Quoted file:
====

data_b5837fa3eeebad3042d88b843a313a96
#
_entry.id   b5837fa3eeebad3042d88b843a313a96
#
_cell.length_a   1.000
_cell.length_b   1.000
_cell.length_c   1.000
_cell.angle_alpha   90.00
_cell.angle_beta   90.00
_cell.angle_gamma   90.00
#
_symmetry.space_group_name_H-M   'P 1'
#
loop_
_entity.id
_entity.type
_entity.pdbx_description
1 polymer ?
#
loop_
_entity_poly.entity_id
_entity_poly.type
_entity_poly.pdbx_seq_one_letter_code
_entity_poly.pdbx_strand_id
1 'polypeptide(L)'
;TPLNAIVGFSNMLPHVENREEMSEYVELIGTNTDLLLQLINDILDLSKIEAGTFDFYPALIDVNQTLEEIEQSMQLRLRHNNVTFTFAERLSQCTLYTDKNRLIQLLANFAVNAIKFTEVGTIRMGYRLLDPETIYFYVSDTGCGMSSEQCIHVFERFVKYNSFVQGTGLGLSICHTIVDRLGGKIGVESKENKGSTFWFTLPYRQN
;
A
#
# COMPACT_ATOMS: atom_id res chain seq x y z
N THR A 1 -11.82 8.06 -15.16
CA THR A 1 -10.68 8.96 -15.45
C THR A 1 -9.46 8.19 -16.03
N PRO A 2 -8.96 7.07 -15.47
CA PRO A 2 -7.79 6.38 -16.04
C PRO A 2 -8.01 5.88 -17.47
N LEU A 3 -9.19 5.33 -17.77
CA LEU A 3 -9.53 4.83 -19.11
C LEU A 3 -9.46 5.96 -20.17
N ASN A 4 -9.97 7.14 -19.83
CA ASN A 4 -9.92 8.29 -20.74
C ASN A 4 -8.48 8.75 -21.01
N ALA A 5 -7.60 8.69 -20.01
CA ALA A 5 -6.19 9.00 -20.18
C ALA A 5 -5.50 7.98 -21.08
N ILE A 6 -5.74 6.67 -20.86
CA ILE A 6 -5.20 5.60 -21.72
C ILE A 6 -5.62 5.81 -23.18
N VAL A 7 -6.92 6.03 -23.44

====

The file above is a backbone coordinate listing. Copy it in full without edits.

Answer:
data_b5837fa3eeebad3042d88b843a313a96
#
_entry.id   b5837fa3eeebad3042d88b843a313a96
#
_cell.length_a   1.000
_cell.length_b   1.000
_cell.length_c   1.000
_cell.angle_alpha   90.00
_cell.angle_beta   90.00
_cell.angle_gamma   90.00
#
_symmetry.space_group_name_H-M   'P 1'
#
loop_
_entity.id
_entity.type
_entity.pdbx_description
1 polymer ?
#
loop_
_entity_poly.entity_id
_entity_poly.type
_entity_poly.pdbx_seq_one_letter_code
_entity_poly.pdbx_strand_id
1 'polypeptide(L)'
;TPLNAIVGFSNMLPHVENREEMSEYVELIGTNTDLLLQLINDILDLSKIEAGTFDFYPALIDVNQTLEEIEQSMQLRLRHNNVTFTFAERLSQCTLYTDKNRLIQLLANFAVNAIKFTEVGTIRMGYRLLDPETIYFYVSDTGCGMSSEQCIHVFERFVKYNSFVQGTGLGLSICHTIVDRLGGKIGVESKENKGSTFWFTLPYRQN
;
A
#
# COMPACT_ATOMS: atom_id res chain seq x y z
N THR A 1 -11.82 8.06 -15.16
CA THR A 1 -10.68 8.96 -15.45
C THR A 1 -9.46 8.19 -16.03
N PRO A 2 -8.96 7.07 -15.47
CA PRO A 2 -7.79 6.38 -16.04
C PRO A 2 -8.01 5.88 -17.47
N LEU A 3 -9.19 5.33 -17.77
CA LEU A 3 -9.53 4.83 -19.11
C LEU A 3 -9.46 5.96 -20.17
N ASN A 4 -9.97 7.14 -19.83
CA ASN A 4 -9.92 8.29 -20.74
C ASN A 4 -8.48 8.75 -21.01
N ALA A 5 -7.60 8.69 -20.01
CA ALA A 5 -6.19 9.00 -20.18
C ALA A 5 -5.50 7.98 -21.08
N ILE A 6 -5.74 6.67 -20.86
CA ILE A 6 -5.20 5.60 -21.72
C ILE A 6 -5.62 5.81 -23.18
N VAL A 7 -6.92 6.03 -23.44